Events of last August -- when three widespread infestations of computer worms attacked Windows-based systems -- illustrated the vulnerabilities of many medical applications, including PACS. The pressing need for software patches was also revealed. Yet
Events of last August - when three widespread infestations of computer worms attacked Windows-based systems - illustrated the vulnerabilities of many medical applications, including PACS.
The pressing need for software patches was also revealed. Yet no clear policy addresses medical device software patch management, according to a scientific paper presented at the SCAR annual meeting.
"The application of software patches on medical devices requires a risk assessment to balance network risk verses the medical/legal risk of altering an FDA-regulated medical device," said Michael A. Nielsen, a clinical engineer with the U.S. Air Force's Medical Logistics Office.
Lack of directive policy on how security vulnerabilities associated with software fixes must be handled and what security standards apply to medical device OEMs creates further confusion and risk, Nielsen said.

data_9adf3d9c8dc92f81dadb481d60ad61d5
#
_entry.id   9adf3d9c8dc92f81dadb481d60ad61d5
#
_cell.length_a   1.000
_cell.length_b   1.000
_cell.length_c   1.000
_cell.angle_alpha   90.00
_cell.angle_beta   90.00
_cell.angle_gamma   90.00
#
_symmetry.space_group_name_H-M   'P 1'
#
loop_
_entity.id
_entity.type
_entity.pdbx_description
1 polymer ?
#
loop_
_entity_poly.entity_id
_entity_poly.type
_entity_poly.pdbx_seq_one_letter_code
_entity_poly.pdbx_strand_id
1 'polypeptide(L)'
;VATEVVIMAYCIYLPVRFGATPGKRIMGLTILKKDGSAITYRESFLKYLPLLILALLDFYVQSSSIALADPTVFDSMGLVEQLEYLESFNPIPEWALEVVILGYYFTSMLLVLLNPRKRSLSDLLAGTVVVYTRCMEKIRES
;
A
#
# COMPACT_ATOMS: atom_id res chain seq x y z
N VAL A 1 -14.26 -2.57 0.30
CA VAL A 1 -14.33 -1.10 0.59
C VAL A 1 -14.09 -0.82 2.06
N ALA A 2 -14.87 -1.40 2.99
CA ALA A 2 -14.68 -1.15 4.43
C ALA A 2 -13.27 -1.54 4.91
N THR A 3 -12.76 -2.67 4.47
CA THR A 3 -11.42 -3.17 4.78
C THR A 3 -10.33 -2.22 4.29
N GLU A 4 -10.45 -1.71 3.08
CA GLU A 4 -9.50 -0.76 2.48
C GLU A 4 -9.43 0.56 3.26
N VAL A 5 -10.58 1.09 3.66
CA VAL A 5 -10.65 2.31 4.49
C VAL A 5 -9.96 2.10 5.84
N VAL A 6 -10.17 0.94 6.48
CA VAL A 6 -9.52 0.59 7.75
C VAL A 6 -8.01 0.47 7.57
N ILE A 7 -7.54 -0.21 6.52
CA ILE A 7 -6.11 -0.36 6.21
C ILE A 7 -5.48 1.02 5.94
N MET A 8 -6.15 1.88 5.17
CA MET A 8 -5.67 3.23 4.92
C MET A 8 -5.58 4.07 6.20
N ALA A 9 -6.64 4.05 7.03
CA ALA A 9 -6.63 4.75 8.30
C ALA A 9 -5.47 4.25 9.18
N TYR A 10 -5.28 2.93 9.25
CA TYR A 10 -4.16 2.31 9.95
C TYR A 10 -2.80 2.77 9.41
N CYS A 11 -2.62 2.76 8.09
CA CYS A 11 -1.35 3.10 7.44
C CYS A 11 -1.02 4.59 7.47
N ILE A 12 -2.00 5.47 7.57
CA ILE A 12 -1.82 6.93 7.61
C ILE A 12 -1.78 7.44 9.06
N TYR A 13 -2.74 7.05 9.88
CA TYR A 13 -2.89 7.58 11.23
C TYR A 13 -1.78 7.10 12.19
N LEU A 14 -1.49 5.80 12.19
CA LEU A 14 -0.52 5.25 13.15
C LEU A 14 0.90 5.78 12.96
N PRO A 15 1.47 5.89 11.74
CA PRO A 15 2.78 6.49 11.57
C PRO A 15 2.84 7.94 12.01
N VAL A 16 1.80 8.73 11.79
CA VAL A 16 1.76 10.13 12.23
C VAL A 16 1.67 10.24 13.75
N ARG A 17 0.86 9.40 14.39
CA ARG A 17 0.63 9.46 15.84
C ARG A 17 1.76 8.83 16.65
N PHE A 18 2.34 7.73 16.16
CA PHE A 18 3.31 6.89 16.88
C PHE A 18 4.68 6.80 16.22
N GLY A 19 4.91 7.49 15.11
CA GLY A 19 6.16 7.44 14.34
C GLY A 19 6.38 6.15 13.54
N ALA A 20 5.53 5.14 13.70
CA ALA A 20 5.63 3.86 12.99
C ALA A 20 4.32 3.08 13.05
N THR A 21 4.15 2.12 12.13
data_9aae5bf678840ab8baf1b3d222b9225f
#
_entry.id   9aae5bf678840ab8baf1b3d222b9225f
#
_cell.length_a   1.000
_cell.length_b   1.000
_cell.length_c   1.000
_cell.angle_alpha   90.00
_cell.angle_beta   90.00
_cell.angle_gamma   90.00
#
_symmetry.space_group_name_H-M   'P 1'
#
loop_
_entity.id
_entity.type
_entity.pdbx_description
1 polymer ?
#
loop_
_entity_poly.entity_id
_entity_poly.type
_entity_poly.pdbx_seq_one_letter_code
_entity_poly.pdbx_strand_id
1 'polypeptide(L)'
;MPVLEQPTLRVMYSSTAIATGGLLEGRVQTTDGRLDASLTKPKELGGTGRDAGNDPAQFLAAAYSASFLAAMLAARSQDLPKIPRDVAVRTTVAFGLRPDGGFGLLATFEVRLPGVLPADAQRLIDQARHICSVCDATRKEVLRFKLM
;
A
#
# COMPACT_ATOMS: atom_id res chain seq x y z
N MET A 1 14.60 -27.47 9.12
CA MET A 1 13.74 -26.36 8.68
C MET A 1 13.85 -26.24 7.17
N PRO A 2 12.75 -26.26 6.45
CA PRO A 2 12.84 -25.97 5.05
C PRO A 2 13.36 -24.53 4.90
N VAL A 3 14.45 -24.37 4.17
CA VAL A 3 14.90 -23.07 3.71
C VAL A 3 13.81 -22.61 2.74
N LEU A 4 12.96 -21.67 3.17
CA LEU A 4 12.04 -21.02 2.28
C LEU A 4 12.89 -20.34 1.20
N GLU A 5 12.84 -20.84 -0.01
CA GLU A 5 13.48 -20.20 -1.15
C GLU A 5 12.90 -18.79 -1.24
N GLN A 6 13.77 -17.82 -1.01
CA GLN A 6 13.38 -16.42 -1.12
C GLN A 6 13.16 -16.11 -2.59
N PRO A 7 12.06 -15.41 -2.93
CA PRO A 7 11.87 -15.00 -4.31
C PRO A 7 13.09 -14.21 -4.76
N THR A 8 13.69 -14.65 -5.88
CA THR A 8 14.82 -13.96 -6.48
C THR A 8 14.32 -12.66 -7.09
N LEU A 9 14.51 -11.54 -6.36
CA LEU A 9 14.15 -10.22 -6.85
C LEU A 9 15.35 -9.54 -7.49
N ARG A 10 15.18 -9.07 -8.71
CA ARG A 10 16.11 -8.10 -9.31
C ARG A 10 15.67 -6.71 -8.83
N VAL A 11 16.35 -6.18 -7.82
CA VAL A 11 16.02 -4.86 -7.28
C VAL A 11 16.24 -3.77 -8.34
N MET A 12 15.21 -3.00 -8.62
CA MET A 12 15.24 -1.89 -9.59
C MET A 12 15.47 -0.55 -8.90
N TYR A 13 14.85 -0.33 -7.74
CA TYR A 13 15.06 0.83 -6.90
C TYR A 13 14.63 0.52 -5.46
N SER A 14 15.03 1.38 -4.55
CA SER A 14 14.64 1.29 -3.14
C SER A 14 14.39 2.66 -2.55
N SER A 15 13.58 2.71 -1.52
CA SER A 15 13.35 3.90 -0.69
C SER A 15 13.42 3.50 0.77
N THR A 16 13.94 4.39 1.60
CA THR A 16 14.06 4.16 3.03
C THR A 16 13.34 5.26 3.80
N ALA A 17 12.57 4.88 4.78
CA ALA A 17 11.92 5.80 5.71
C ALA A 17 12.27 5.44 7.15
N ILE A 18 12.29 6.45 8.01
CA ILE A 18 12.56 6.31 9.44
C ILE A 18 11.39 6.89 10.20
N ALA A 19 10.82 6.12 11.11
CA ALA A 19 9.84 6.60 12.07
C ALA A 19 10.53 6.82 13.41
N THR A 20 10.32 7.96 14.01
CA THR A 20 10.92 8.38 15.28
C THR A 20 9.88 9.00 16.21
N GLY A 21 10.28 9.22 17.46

Complexities associated with networked environments, current world events, and the OEM shift to Windows-based systems further exacerbate the problem, he said.
Neilsen appeared at SCAR to sound the alarm and raise awareness. He said the healthcare technology community must work with both OEMs and the FDA to develop a working model for software maintenance and validation.
Ideally, as vulnerabilities and advisories are released, OEMs would implement a process to immediately initiate an assessment of alerts from watchdog bodies such as the Computer Emergency Response Team.
Once a patch is validated, the OEM would have a global mechanism, such as a secure Web site, for customer downloads, Nielsen said.
"Failure to recognize the need for vulnerability assessments and security patch response on medical devices platforms as part of the overall device life cycle puts the healthcare community at undue risk for catastrophic failure," he said.
A culture paradigm shift must occur, according to Nielsen.